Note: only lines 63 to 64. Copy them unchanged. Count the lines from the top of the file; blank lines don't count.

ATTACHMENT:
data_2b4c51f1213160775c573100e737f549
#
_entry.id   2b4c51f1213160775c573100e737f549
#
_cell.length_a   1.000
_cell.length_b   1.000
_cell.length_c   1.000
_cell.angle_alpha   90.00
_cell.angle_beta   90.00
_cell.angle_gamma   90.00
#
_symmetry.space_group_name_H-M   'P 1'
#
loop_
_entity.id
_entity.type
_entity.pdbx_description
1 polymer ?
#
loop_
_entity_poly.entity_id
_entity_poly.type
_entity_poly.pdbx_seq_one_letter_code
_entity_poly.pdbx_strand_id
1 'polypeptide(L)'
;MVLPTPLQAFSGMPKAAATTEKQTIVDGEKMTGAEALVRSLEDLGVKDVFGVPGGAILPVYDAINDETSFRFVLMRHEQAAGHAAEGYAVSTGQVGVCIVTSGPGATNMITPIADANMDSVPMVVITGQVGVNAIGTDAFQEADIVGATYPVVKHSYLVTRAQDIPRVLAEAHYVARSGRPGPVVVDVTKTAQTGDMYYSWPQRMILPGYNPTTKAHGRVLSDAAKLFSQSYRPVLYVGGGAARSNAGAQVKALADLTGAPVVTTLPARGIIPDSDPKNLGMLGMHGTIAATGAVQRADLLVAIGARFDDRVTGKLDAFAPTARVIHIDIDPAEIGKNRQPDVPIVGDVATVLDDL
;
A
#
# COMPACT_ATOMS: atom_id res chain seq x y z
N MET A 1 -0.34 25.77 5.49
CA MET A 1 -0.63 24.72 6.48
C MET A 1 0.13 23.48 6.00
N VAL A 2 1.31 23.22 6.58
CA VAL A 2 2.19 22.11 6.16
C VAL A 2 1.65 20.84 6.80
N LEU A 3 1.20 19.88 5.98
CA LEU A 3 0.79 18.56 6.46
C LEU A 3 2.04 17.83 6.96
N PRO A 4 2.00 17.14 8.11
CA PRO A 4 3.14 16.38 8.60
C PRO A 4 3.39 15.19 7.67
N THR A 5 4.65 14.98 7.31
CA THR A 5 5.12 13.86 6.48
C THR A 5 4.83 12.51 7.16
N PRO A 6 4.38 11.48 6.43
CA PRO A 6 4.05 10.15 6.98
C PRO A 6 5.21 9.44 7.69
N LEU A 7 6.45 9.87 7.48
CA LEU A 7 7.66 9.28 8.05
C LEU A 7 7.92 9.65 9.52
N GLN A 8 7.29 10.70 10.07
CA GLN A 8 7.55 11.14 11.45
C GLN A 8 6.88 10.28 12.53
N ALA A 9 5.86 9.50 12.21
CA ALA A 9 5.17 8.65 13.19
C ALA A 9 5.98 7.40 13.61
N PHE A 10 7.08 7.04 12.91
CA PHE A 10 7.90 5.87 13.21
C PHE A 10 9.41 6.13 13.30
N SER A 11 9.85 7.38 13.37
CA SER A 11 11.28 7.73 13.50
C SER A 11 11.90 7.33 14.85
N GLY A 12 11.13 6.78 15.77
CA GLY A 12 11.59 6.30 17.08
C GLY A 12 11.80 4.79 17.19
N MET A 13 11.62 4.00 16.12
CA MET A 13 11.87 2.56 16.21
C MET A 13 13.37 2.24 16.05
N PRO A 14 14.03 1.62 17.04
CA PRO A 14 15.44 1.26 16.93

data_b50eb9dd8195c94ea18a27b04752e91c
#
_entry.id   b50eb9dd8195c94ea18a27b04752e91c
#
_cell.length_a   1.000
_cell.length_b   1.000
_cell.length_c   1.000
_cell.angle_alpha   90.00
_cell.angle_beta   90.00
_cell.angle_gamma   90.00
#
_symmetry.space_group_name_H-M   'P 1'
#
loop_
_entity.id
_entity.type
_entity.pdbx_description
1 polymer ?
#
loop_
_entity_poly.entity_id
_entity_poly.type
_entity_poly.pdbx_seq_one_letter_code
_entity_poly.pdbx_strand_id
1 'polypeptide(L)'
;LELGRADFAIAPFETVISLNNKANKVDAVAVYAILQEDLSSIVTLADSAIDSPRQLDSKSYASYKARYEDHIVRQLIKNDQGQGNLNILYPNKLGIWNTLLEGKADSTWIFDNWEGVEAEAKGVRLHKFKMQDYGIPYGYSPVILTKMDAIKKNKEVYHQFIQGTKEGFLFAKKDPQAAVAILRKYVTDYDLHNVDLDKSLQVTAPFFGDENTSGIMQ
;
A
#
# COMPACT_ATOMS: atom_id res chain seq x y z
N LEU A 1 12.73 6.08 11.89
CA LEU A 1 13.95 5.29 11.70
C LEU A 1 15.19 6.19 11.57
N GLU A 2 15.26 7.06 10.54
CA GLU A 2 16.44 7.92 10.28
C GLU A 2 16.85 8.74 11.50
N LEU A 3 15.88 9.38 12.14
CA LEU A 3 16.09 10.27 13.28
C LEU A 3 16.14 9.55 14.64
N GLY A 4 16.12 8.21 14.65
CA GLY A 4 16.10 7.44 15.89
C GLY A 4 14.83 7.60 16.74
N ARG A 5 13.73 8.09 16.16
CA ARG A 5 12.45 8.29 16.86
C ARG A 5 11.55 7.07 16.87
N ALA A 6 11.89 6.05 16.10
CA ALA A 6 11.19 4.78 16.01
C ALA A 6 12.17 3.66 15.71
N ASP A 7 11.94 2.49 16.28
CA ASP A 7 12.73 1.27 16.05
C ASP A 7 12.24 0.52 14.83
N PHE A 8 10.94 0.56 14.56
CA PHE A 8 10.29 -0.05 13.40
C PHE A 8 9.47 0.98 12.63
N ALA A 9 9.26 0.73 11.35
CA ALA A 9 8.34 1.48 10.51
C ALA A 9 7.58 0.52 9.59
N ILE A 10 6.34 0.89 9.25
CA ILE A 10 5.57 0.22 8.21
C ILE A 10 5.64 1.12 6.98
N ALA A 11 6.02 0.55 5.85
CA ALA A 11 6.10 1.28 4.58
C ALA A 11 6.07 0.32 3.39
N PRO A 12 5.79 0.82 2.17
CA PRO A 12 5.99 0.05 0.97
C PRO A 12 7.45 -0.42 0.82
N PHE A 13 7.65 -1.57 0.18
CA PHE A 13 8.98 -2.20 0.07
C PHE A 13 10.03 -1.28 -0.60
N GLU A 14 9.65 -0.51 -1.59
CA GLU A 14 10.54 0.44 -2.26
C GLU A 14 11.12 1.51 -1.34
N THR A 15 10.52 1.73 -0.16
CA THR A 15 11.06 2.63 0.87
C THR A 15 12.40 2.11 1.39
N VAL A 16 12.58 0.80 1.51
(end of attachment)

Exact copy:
C SER A 11 11.90 7.33 14.85
N GLY A 12 11.13 6.78 15.77